I liked “Dirty Girl” more last year when it was called “Easy A” and starred Emma Stone, but despite its similarity to that year old comedy, it has one very big thing going for it — the scrappy charm of star Juno Temple.
It’s 1987 in a small god-fearing town. Temple plays Danielle, the school dirty girl who reluctantly befriends an overweight, gay classmate Clarke (Jeremy Dozier). They are two kids who go on a road trip, one who wants to reconnect with a father she’s never met and another who wants to get away from a father he knows all too well. Their friendship dulls her hard edge and allows them both to be themselves.
The “Easy A” reference comes from the early part of the film. Danielle does Clarke a kindness and pretends to be his girlfriend so his homophobic father (Dwight Yoakum) will leave him alone. Beyond that it plays like a low budget, raunchy John Hughes comedy. It deals with real issues — teen rebellion, abandonment and coming out of the closet — but for every moment that feels authentic there are two more that feel forced or farcical.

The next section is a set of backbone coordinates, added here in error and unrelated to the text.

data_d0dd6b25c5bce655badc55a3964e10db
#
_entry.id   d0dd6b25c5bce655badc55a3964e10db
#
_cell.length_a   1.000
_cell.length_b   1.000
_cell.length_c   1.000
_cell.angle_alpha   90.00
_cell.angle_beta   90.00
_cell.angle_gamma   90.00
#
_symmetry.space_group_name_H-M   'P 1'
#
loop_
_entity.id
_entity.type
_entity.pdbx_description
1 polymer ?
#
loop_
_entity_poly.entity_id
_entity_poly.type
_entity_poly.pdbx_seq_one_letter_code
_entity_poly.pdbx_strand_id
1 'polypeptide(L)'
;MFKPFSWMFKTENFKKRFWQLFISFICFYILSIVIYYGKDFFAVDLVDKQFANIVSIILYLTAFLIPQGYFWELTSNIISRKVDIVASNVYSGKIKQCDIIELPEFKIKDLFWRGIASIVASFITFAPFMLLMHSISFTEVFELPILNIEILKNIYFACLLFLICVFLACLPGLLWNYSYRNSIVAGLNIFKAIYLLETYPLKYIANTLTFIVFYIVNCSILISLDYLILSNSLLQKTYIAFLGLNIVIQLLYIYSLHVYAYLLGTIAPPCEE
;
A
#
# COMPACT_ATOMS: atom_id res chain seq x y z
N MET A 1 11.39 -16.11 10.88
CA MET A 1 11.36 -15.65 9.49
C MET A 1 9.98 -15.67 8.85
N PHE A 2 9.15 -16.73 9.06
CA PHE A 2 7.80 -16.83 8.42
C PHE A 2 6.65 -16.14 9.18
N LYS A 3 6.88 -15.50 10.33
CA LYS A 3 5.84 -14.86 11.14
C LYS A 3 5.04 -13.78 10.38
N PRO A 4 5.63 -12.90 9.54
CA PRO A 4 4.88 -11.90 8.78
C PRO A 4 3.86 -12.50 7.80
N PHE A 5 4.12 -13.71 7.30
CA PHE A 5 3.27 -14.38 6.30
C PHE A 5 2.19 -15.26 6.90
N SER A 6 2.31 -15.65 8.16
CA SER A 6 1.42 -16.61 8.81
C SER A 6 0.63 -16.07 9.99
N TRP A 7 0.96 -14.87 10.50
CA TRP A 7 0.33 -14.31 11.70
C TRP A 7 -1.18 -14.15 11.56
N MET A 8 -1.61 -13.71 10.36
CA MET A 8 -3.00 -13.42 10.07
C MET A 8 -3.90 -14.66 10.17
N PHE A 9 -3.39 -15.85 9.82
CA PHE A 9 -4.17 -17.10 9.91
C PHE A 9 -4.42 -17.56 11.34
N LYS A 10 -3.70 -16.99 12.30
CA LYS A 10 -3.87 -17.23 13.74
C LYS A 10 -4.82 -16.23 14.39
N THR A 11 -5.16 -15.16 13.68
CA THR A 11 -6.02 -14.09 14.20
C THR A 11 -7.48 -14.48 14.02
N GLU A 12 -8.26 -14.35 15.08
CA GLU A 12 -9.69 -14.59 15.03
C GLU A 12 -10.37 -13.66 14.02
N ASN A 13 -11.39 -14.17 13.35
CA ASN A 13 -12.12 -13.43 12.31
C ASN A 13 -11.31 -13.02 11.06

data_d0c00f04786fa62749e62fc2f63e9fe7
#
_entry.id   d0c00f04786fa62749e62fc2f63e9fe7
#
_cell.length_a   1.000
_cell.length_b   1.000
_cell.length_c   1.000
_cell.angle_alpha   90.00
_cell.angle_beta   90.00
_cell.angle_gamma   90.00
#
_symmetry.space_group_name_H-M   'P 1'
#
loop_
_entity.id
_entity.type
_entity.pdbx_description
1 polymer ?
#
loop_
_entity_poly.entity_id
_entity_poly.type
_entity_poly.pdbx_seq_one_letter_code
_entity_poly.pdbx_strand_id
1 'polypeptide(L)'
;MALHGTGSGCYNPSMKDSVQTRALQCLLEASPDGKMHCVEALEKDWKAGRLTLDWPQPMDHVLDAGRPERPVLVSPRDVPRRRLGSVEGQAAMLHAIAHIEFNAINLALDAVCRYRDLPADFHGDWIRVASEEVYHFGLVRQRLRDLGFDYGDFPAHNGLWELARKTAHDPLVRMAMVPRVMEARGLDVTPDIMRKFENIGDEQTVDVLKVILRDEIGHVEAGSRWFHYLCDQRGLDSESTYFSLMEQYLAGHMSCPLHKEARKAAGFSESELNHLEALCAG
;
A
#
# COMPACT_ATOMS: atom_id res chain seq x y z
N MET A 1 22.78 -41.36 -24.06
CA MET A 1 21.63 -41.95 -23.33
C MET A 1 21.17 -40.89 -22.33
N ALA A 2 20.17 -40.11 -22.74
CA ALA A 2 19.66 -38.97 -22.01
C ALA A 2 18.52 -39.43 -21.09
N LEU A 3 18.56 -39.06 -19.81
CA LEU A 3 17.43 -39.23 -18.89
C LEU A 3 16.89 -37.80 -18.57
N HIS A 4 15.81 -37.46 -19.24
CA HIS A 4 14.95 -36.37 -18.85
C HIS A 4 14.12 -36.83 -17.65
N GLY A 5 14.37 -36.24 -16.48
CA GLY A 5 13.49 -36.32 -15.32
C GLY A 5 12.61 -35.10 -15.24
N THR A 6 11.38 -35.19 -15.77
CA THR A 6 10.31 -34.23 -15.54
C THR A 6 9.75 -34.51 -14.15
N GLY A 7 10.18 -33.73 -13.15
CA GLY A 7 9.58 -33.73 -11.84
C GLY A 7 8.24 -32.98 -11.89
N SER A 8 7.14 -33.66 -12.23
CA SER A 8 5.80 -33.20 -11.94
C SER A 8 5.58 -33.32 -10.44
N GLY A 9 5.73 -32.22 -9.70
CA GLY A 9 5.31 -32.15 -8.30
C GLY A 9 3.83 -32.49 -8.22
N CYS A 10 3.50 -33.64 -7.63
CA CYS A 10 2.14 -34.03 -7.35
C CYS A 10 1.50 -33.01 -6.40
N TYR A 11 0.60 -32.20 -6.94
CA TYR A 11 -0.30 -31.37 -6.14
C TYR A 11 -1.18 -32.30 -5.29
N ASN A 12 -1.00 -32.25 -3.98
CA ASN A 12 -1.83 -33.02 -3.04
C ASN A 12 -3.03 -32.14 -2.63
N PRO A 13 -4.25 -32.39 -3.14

Temple rises above it all with bluster that covers real vulnerability. It’s the kind of performance that gets young actresses noticed. Too bad it is in such a lackluster movie. Not to worry, though, we’ll see much more of her in the new “Three Musketeers” reboot.